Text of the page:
The new pharmacies of Latin America are offering a range of services, including home delivery, supermarket-style shopping carts, online ordering, perfumes, cleaning products and photo development service.
These days, it is almost impossible to find the sort of old-fashioned shop with a counter where someone processes a prescription for each customer. Display cabinets that have glass bottles and the odor of medication have almost completely disappeared. Retail pharmaceutical marketing, imported from the United States, imposes a totally different concept in which consumers can touch and choose products, walk through aisles, and choose everything from a bar of soap to sunglasses. They pay taxes and purchase, in just one step, the drugs their doctor prescribed.
“Nowadays, consumers are taking a long look at the United States, unlike previous generations that followed the European model,” says Horacio Filgueira, director of MyS Publicity in Buenos Aires. “Consumers feel more comfortable with this business model, and that helps get a foothold, at first, and then grow. Here in Latin America, there is an abundance of fast-food restaurants, hypermarkets, multi-brand retailers, department stores, etc., following the mass market trends of developed countries. We always follow one of these trends.”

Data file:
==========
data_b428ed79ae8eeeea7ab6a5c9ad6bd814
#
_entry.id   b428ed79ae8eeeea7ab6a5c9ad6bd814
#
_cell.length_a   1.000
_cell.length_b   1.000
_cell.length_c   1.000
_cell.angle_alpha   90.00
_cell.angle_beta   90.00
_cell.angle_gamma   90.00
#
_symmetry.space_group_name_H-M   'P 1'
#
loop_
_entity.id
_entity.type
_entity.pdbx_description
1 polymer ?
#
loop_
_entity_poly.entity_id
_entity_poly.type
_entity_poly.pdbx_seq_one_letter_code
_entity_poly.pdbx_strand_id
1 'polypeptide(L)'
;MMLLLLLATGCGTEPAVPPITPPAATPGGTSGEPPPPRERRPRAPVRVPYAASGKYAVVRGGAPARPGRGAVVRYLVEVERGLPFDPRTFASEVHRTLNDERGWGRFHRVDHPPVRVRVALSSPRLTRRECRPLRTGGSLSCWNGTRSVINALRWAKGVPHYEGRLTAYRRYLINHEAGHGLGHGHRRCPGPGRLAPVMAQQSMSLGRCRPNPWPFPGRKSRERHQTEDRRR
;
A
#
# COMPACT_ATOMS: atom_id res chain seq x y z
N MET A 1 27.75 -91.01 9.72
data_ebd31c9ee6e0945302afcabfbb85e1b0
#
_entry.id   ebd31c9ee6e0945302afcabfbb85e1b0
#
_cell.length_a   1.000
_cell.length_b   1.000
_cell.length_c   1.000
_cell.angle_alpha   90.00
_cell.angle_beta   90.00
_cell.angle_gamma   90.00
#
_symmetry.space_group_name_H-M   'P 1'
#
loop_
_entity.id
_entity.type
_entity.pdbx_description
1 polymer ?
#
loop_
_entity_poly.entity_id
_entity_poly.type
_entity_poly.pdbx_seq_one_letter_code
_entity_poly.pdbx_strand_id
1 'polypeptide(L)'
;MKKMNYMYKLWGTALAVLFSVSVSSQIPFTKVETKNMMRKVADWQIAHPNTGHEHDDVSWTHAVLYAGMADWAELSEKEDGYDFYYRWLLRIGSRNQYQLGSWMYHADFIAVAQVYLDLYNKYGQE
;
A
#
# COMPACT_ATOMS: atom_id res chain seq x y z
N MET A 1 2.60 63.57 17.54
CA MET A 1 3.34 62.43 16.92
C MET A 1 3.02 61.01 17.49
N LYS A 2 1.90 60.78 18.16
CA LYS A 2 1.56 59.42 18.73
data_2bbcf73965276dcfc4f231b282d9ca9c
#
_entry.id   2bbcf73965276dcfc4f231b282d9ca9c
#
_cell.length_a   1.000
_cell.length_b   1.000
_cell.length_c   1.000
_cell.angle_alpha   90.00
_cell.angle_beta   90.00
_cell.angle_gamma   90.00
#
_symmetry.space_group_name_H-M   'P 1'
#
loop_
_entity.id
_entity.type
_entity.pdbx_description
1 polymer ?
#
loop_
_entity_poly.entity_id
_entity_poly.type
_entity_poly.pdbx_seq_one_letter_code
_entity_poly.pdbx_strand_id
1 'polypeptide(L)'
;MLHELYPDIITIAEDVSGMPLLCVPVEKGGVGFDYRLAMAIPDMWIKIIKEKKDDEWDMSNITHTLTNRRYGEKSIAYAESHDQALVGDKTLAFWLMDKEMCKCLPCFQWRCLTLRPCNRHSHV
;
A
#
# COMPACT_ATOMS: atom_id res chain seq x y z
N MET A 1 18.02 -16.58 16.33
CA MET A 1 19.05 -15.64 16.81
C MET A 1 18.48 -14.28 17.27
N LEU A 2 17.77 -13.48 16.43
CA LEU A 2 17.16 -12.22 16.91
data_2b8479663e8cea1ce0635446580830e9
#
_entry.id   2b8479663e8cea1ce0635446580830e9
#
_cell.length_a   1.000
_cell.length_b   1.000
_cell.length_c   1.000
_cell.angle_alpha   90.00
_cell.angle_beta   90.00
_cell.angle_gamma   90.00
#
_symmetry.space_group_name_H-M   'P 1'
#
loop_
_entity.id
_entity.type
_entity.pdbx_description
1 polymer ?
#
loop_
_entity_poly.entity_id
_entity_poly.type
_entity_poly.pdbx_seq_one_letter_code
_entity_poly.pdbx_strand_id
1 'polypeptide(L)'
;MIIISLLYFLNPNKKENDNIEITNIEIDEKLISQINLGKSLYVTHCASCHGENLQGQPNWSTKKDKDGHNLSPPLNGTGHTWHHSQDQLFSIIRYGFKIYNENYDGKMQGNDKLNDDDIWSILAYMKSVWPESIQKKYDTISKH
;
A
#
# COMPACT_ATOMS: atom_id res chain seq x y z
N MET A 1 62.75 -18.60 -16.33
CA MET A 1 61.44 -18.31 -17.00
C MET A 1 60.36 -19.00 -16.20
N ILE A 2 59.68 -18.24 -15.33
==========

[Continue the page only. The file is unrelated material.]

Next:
Meanwhile, traditional neighborhood shops have had to transform themselves so they can deal with the fierce competition. “Just like old-fashioned stores had to change with the arrival of supermarkets and hypermarkets, traditional pharmacies went through some difficult stages where revenues dropped significantly,” says Filgueira. “But those who learn how to identify opportunities and be creative will wind up moving forward.”
“If they specialize in providing more personalized attention and rapid delivery of merchandise, neighborhood pharmacies will be able to survive,” said Mario Ascher, a professor at the EENI graduate business school of the University of Belgrano. Ascher is also the director of the marketing company Ascher and Associates.
The Revolution in Pharmaceutical Services